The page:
When Is A Date A Date? | CLiKD Creative Dating App

When Is A Date A Date?

  • When Is A Date A Date

    What is the meaning of life? How can you prove the existence of any “higher being”? How do you know the Earth isn’t flat? (No, stop, this was a joke, honestly!) When is “a date” a date?

    All conquering questions that have troubled philosophers for eons.

    Calculating when a date is a date

    The only difference between all these questions is that I’ve only been asked to answer one, thankfully.

    In the grand scheme of things, it probably isn’t one of the more pressing societal debates of our time (especially annoyingly compared to the whole flat earth thing – thanks B.o.B and Kyrie Irving) but in the dating world, it is a genuine issue. For some – especially the date counters amongst us – it can be a determining factor in terms of when to start thinking about how one’s relationship (or non-relationship, as the case may be) is really going and whether it is decision making time or not.

    Judge Judy tapping her watch

    So, let’s get down to it…

     

    What actually IS a date?

    Oxford Dictionaries defines it as “a social or romantic appointment or engagement”, Urban Dictionary defines it as “an audition for sex”… Great… Thanks guys! However, to be fair, a later definition on Urban Dictionary does get into the difficult, nitty gritty of things on a deeper level:

    “The word “date” may be used to identify a get together between two people not romantically involved, but this usage is meant to convey irony, since such a meeting is not a date in the true sense of the word.”

    A better description, however, this also then opens the door to a discussion about friendzoning. Which is a whoooooole different discussion for another day.

    It does raise a good point though. What is the difference between being on a date with someone you’re interested in romantically and simply just hanging out with someone. Also, is it even important?

     

    Defining a date to you:

    Well, firstly, it makes sense if you start defining a date by your first real planned “something” with someone. Your first date with someone is *more often than not going to be a bookmarked moment to refer back to in your future encounters with that person.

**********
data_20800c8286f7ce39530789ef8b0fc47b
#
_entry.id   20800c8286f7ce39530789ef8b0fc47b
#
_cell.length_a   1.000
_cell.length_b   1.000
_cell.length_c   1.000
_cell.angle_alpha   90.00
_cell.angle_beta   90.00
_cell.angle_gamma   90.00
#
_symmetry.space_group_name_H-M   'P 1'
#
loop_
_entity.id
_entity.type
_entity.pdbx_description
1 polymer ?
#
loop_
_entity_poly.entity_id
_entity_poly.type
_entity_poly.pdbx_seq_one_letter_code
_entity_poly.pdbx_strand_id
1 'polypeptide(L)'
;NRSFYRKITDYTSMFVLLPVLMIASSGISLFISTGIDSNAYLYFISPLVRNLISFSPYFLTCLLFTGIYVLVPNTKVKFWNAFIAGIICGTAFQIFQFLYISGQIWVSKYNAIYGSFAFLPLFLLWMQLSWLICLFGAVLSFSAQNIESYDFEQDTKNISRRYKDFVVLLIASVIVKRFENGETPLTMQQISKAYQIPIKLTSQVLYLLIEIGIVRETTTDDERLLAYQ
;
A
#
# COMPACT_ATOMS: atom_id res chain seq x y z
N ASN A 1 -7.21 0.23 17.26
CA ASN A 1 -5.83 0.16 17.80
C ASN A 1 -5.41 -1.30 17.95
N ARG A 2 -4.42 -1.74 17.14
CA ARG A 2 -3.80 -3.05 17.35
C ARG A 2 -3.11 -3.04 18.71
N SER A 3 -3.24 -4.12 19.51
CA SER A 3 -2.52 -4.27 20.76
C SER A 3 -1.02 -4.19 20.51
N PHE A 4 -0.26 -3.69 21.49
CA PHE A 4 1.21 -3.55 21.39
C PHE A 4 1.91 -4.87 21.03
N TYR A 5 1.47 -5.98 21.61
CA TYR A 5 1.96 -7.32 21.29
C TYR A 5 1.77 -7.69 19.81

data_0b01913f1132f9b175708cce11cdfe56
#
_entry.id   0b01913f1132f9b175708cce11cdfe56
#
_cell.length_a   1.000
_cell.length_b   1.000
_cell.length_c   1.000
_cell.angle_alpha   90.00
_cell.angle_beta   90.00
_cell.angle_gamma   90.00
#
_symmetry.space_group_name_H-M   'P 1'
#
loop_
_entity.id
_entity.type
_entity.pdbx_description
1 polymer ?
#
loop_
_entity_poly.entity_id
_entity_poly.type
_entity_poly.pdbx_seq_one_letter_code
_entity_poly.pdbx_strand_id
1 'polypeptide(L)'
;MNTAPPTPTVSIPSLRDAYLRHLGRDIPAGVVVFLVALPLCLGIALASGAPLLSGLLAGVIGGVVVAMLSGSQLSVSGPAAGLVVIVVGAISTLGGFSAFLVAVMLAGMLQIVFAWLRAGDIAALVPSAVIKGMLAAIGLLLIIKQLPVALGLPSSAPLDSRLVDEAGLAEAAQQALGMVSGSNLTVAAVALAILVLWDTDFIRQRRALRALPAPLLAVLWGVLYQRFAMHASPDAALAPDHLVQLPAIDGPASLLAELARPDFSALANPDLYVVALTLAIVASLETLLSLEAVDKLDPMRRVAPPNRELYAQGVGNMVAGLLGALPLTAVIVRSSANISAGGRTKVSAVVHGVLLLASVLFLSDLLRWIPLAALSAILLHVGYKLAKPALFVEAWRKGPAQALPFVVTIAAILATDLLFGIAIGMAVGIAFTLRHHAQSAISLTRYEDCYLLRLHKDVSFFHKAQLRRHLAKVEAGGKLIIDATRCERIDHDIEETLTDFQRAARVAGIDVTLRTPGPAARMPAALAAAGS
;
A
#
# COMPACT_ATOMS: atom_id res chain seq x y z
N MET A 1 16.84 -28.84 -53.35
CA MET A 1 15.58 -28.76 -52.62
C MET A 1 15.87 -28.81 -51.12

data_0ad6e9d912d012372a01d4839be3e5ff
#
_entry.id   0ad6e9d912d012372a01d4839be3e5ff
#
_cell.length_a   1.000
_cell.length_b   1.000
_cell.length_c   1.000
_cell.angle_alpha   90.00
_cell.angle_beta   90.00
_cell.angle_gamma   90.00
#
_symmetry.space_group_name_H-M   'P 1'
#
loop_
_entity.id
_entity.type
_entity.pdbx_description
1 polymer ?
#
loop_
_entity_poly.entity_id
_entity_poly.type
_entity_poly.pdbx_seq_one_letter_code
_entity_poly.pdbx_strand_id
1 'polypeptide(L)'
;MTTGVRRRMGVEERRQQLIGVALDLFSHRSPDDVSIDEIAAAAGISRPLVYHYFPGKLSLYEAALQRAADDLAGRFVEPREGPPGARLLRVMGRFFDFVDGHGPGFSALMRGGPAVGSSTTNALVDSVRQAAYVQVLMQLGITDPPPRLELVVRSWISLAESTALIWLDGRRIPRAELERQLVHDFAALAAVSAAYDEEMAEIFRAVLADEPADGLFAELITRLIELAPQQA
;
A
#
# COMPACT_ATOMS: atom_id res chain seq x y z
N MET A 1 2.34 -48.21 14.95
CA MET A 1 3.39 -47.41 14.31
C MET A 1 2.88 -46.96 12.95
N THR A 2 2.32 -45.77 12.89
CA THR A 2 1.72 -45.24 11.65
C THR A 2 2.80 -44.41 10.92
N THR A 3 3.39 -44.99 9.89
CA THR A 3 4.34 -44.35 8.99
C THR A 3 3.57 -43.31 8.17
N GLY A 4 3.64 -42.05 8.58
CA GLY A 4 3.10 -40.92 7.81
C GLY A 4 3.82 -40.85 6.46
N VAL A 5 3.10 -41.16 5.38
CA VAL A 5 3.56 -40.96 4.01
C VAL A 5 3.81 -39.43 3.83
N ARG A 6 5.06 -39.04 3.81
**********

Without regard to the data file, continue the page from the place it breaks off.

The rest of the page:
For example, if on your first date with someone you booked a candlelit dinner at a favourite restaurant of yours, then that’s probably a classifiable “date night” scenario.

    Then again, I said “*more often than not” two paragraphs back because if the first time you properly hung out with someone was at a mate’s party that you offhandedly invited them to, then that maaaaaay not count?

    Or would it?

    'I just din't know how I fell about the situation right now.'

    Is it more about the amount of planning or thought that goes into what you do when you spend time with that person? Should you think about it as situational rather than the act of simply spending time with someone?

    Personally, I would say no on the basis of it being completely down to the type of person you’re hanging out with and the communication you have with them.

    At this point, there are two ways to categorise a situation you find yourself in…

     

    Aim and Aimless:

     

    Aim:

    'What are the rules?'

    So, if you’re someone who is looking for something serious pretty fast, then counting every time you hang out with someone as a date will no doubt help you get what you want sooner rather than later. If you use a personal set of guidelines (that can obviously be altered as and when) you can work towards something you feel more comfortable with.

    However, you have to keep the line of communication open with the person you’re ‘dating’ as they may not count that time you managed to sneak in a tea break before/after a lecture/work meeting as a date, whereas you may naturally read more into it.

     

    Aimless:

    Taking aim at a girl's silhouette with knives

    “Aimless” as a definition of yourself sounds a lot worse than it actually is! You may just be someone who is reeeeeeeeal easy breezy. You don’t mind hanging out with someone as little or much as possible or in any scenario, because it’s all gravy. Issue here is once again the c word… NO, not THAT “c word”… COMMUNICATION.

    You’re well within your rights to want as chilled and free a relationship (or arrangement/ understanding) as you need… However, given the other person’s potential values which may be more set and determined, you may have to change your approach to talking about it. Letting somebody know if you are as chill with an intimate cocktail evening as much as a casual invite to the pub with your friends would probably go down better if you spoke to them about it.

    'Speak yo mind'

    So, what this really boils down to is talking. Opening dialogue in any kind of relationship is essential. If you’re somebody who values that magical 7th date with someone when you went to that random vintage shop as the most romantic experience of your life, great! If you went ice skating with someone before taking them to the Ritz and it was no biggie, awesome! Just try and be aware of the other person involved.

    By Lucas Galley Greenwood